Thursday, July 22, 2004 - Athlete Perspective
Haywood Report: Lucky Nuts

By: Sara Renner

www.haywood.com

There is no day like race day. We have about thirty races a year and spend 335 days preparing for them. I am not superstitious but I do have certain race rituals. It helps to remind me that a race day is like no other.

If my legs feel heavy the day before the race, I fill the bathtub with ice water and sit in it for five minutes. I like to organize my gear in a little pile and in the order that I will put it on the next morning. Exactly three hours before my start time I go for a jog. Right before the race, I jump as high as I can. If it is a sprint, instead of waving to the camera, I conserve my energy and wave with one finger. A routine helps to control the nerves. It is good to have butterflies but you have to be able to manage them and make sure they fly in formation.

Luck isn't always a factor in cross-country skiing. It is about overcoming adversity and the winner of the day is physically the fittest and, more importantly, mentally the toughest. It might feel like a nuclear bomb is being detonated in your hammies but the winner lassoes that last ounce of strength to push over the top of a hill.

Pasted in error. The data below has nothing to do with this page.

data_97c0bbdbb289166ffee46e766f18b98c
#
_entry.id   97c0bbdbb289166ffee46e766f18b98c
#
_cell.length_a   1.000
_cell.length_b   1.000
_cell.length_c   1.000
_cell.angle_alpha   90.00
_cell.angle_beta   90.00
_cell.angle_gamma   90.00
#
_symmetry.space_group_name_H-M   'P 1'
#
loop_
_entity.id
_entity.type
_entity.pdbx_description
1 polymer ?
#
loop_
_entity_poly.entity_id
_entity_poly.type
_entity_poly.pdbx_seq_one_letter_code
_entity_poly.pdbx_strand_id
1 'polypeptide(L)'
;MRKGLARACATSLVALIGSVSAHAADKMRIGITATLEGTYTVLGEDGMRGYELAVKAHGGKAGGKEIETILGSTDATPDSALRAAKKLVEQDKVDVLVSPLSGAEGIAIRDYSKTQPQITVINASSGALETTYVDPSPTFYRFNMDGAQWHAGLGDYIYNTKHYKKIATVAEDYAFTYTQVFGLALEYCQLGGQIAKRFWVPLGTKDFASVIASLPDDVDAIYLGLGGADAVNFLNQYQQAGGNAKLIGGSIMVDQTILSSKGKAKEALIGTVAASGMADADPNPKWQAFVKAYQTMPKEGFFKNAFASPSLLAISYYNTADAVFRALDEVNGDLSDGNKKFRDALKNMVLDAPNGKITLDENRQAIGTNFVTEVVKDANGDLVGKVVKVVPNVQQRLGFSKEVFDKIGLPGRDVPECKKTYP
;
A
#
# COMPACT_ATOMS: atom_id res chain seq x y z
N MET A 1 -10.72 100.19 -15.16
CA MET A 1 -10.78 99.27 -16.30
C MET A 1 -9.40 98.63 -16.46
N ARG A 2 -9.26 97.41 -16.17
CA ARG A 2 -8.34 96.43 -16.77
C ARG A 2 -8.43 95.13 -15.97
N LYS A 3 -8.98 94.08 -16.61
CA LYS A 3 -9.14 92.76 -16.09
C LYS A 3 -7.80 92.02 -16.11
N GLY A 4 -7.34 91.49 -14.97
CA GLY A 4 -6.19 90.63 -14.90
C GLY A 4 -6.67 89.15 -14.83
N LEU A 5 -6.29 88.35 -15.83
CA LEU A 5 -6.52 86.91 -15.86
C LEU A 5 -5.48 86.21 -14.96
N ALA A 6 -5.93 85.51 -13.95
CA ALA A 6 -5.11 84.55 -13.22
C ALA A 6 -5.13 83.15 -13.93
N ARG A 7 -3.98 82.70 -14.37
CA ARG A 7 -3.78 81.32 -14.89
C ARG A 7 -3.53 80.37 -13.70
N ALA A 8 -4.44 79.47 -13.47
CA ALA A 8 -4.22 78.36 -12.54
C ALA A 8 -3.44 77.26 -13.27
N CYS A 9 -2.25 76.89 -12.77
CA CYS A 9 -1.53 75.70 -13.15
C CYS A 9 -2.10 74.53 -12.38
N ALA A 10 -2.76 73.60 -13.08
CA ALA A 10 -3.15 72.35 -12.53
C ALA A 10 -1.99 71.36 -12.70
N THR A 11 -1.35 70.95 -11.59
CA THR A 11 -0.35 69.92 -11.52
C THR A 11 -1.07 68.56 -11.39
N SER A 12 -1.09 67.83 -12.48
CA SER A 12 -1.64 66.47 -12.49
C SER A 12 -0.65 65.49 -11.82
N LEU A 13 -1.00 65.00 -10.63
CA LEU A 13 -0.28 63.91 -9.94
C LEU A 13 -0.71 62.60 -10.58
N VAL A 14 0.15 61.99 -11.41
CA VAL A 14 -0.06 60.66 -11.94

For me, our sports defining moment had to be Stephania Belmondo of Italy in the 15km mass start at the Salt Lake City Olympics. She was leading the pack at the bottom of the last climb and broke a pole. The first replacement pole was too long and by the time she got her second pole, she was back in tenth place. Obviously, time was of the essence yet she stopped, rolled up the sleeves and then got down to the business of winning an Olympic ski race.

Good luck happens when preparation meets opportunity. Things aren't so straightforward in other sports. My husband, Thomas Grandi, is an alpine racer and there must be a correlation between the chance of mishaps and the likelihood of athletes carrying lucky charms. Their day is over if they straddle a gate, catch an edge, or have goggles that fog. To warn off any unpleasantries, Thomas carries his lucky nuts (walnuts to be exact) as a reminder to ski aggressively because he figures you have to be a little nuts or have big ones to win.

Race days can be the greatest and sometimes the worst days of my life. The 99% parts that are hard are what makes the 1% indescribably good. With a summer of good training, I am counting on not needing any lucky nuts.

Haywood WC Report is powered by Haywood Securities Inc., proud sponsor of theSeniorNational Cross Country Ski Team

Source: Cross Country Canada


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